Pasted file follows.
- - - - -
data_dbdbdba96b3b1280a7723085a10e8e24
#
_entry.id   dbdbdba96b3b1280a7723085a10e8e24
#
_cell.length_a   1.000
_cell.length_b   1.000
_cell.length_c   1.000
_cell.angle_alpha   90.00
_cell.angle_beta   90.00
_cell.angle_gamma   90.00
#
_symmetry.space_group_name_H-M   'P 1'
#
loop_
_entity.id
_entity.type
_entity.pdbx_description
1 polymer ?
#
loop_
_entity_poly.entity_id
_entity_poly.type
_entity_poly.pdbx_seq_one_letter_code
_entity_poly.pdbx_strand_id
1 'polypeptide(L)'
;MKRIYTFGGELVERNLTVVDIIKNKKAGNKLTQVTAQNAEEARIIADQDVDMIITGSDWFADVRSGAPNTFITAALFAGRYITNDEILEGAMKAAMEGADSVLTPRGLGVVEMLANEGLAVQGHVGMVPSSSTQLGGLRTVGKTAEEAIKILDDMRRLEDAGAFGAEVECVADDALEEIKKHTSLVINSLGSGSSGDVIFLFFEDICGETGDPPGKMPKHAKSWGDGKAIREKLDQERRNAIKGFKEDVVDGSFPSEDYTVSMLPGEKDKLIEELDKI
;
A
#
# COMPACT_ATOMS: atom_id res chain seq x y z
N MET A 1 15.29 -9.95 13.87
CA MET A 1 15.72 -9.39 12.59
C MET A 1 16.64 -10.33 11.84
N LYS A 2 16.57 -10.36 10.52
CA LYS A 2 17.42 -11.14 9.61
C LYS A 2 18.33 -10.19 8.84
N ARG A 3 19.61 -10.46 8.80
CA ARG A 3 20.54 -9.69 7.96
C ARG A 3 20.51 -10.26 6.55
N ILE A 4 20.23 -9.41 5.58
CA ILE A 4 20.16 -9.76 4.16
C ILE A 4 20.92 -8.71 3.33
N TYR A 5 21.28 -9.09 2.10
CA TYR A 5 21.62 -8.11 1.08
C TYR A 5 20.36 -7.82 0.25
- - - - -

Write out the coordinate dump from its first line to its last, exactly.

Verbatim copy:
data_dbdbdba96b3b1280a7723085a10e8e24
#
_entry.id   dbdbdba96b3b1280a7723085a10e8e24
#
_cell.length_a   1.000
_cell.length_b   1.000
_cell.length_c   1.000
_cell.angle_alpha   90.00
_cell.angle_beta   90.00
_cell.angle_gamma   90.00
#
_symmetry.space_group_name_H-M   'P 1'
#
loop_
_entity.id
_entity.type
_entity.pdbx_description
1 polymer ?
#
loop_
_entity_poly.entity_id
_entity_poly.type
_entity_poly.pdbx_seq_one_letter_code
_entity_poly.pdbx_strand_id
1 'polypeptide(L)'
;MKRIYTFGGELVERNLTVVDIIKNKKAGNKLTQVTAQNAEEARIIADQDVDMIITGSDWFADVRSGAPNTFITAALFAGRYITNDEILEGAMKAAMEGADSVLTPRGLGVVEMLANEGLAVQGHVGMVPSSSTQLGGLRTVGKTAEEAIKILDDMRRLEDAGAFGAEVECVADDALEEIKKHTSLVINSLGSGSSGDVIFLFFEDICGETGDPPGKMPKHAKSWGDGKAIREKLDQERRNAIKGFKEDVVDGSFPSEDYTVSMLPGEKDKLIEELDKI
;
A
#
# COMPACT_ATOMS: atom_id res chain seq x y z
N MET A 1 15.29 -9.95 13.87
CA MET A 1 15.72 -9.39 12.59
C MET A 1 16.64 -10.33 11.84
N LYS A 2 16.57 -10.36 10.52
CA LYS A 2 17.42 -11.14 9.61
C LYS A 2 18.33 -10.19 8.84
N ARG A 3 19.61 -10.46 8.80
CA ARG A 3 20.54 -9.69 7.96
C ARG A 3 20.51 -10.26 6.55
N ILE A 4 20.23 -9.41 5.58
CA ILE A 4 20.16 -9.76 4.16
C ILE A 4 20.92 -8.71 3.33
N TYR A 5 21.28 -9.09 2.10
CA TYR A 5 21.62 -8.11 1.08
C TYR A 5 20.36 -7.82 0.25